Three Black Hawk helicopters lifted off from Provo, Utah, airport the morning of Thursday, Oct. 26.
The trio of choppers carried senior leaders of Brigham Young University, including President C. Shane Reese, and a group of BYU Army ROTC cadets. The helicopters flew over the school’s Provo campus, passed by Y Mountain and continued on to Camp Williams, a flight that lasted about 30 minutes.
The Black Hawks eventually returned to the Provo airport to pick up more cadets and fly them to Camp Williams. Eighty-three cadets participated in the two-day training event designed to help enhance their soldier skills, including first aid, rifle marksmanship, night navigation and more.
The event was organized by the BYU Army ROTC in collaboration with the Utah Army National Guard.
Flying over campus and seeing Y Mountain from a different vantage point was unforgettable, said Brigitte Madrian, dean of the Marriott School of Business, where the ROTC is housed at BYU.
“That was a cool experience, but I think the real value for the university administrators is an opportunity to see the Army ROTC cadets’ enthusiasm about this, to have an opportunity to interact with them a little bit, and learn more about ROTC programs,” she said. “It was a great opportunity for people in senior leadership positions to learn more about this really important program at BYU that plays such a pivotal role in the learning experience of some of our students.”
Lt. Col. Travis Bailey, department chair of the school’s Department of Military Science and head of BYU’s Army ROTC, said the event was successful in helping the cadets to develop basic soldiering skills and gain confidence in their abilities.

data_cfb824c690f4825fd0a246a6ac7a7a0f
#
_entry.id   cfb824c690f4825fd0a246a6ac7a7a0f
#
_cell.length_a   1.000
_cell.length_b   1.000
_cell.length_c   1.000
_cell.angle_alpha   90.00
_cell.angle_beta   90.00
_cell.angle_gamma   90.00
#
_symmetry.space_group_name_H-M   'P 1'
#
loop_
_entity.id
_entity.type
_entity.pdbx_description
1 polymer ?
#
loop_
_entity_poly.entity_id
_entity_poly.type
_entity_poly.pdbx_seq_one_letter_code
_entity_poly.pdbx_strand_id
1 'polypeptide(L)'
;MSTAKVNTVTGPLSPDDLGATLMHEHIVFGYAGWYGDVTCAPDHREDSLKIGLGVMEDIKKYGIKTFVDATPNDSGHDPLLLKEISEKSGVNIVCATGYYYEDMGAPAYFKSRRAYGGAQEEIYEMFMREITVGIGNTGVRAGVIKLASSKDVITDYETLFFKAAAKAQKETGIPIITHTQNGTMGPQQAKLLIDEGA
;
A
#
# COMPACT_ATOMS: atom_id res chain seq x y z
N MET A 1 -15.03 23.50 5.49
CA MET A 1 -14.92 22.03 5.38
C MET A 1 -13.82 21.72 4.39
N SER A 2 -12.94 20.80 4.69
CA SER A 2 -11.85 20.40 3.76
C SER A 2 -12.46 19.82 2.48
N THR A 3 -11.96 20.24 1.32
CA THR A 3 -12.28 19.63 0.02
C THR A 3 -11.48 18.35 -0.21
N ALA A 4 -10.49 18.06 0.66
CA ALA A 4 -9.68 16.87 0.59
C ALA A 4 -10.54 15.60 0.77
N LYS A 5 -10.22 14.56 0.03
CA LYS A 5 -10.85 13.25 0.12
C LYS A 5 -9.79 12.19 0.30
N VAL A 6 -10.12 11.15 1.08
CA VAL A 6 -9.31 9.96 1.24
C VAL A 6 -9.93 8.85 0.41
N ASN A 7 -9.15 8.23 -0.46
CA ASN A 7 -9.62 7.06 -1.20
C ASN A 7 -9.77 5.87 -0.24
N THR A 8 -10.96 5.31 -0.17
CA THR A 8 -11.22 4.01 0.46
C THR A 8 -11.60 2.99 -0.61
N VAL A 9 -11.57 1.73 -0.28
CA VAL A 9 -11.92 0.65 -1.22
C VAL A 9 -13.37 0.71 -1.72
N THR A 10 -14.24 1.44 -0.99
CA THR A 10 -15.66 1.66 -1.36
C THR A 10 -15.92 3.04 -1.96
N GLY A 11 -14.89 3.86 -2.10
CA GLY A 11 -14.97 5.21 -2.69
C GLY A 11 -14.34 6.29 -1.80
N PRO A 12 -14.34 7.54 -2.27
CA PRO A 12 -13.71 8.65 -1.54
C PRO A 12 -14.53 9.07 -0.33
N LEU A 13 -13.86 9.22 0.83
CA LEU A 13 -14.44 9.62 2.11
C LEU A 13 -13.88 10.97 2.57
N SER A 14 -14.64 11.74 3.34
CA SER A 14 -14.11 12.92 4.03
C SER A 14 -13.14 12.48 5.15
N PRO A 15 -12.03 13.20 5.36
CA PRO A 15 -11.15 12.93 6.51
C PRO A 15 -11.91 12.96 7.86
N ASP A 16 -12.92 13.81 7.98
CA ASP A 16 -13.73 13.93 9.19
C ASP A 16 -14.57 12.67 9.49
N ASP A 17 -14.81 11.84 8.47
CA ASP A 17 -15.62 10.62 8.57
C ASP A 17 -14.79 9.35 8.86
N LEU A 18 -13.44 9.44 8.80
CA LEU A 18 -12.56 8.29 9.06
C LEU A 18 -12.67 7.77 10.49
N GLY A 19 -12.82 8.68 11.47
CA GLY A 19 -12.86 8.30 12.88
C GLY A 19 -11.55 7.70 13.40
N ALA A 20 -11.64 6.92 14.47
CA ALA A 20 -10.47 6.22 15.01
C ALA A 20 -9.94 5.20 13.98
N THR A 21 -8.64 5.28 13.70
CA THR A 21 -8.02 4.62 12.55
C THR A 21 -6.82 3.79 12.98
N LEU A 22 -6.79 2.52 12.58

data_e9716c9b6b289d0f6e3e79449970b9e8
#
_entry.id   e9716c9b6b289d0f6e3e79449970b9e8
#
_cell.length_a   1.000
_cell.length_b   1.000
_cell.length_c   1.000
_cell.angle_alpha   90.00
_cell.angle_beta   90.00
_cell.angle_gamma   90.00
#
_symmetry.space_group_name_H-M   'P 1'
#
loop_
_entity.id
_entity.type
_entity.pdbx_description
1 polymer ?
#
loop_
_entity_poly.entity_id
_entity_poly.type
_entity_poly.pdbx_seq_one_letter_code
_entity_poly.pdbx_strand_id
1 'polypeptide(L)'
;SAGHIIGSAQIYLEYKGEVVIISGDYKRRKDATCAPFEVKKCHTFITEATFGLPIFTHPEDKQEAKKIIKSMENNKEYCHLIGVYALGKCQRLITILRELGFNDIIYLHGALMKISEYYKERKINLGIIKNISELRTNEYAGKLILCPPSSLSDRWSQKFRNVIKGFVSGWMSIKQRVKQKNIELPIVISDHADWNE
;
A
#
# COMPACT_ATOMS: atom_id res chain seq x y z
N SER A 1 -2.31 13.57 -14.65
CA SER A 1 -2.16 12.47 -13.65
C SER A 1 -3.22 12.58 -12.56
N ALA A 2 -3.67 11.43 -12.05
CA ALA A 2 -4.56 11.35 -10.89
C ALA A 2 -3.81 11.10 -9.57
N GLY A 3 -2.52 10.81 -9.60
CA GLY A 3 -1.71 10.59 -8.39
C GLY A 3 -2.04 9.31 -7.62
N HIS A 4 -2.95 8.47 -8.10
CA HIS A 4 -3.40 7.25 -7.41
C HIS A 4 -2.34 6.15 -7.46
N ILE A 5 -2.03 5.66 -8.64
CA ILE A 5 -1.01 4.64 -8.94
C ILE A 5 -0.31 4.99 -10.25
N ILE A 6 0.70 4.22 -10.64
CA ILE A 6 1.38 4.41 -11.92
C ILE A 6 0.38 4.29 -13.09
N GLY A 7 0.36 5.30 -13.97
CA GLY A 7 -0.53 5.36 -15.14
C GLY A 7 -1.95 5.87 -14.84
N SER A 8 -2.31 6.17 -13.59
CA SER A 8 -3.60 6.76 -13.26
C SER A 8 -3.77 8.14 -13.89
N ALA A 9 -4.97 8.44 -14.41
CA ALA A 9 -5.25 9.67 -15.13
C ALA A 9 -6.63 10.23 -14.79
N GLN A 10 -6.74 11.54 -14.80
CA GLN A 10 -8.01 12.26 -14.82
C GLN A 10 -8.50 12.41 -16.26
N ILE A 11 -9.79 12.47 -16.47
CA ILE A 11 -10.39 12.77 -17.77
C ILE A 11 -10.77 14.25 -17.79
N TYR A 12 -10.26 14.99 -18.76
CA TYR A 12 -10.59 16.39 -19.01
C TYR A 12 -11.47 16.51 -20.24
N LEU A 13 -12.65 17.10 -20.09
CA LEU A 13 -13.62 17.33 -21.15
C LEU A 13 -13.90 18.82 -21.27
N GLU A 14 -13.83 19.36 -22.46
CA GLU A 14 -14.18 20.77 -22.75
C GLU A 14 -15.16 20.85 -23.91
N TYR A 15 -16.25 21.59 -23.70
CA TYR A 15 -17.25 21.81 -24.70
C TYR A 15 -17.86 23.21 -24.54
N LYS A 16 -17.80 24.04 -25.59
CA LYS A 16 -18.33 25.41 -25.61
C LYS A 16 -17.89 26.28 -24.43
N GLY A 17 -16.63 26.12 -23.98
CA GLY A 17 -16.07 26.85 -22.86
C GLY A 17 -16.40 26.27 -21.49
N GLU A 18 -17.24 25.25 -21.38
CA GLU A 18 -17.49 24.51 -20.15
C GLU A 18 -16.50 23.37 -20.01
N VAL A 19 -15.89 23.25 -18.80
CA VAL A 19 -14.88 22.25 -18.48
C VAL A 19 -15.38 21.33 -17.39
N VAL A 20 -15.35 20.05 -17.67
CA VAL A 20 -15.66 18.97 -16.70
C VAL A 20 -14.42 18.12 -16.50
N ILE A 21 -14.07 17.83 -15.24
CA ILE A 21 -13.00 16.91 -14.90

“One of the biggest objectives is to help the cadets learn how to lead and have opportunities to lead,” Bailey said. “The ride from Provo to Camp Williams was a highlight of the exercise.”
Cadet Command Sgt. Maj. Michael Pope has experienced the helicopter flight before. He is now in his fourth year of the program, helped plan and execute the event, and said his favorite part of the activity was the rush of rappelling down a 45-meter tower. He also appreciates the feeling of camaraderie among the cadets.
“The dynamic of being in BYU Army ROTC is the brotherhood,” said Pope, who served a Latter-day Saint mission in the México México City East Mission. “I think of the 2,000 stripling warriors. That is exactly what BYU Army ROTC stands for.”
Alissa Reno, a first-year cadet who also served, in the Arkansas Bentonville Mission, said one of most memorable experiences of the exercise was carrying a 50-pound pack on a strenuous 6-mile march. She appreciated how one of her leaders looked out for her during the march.
“My favorite experience was feeling like I wasn’t just another cadet, but that I mattered in the program,” Reno said. “I think it’s incredible to see the leadership skills of fellow students here at BYU and the effort that they put in to help us grow our own leadership skills too.”
Cadet Max Haney, of Ithaca, New York, said the helicopter ride was definitely a highlight, but he also appreciated the opportunity to train with his fellow cadets.
“It was pretty incredible to see the professionalism and skill of those pilots doing really impressive maneuvers that showed a lot of time spent training in that cockpit,” said Haney, who recently received his mission call to serve in the Dominican Republic Santiago Mission.
“We have a great program here at BYU. Everybody had a good time and really enjoyed themselves. Everyone was always laughing. There was no swearing, and it was all clean humor. That’s not something you always see, especially in the military, but it’s something that we really espouse as part of our program here. ... I truly think we have one of the best programs in the country here.”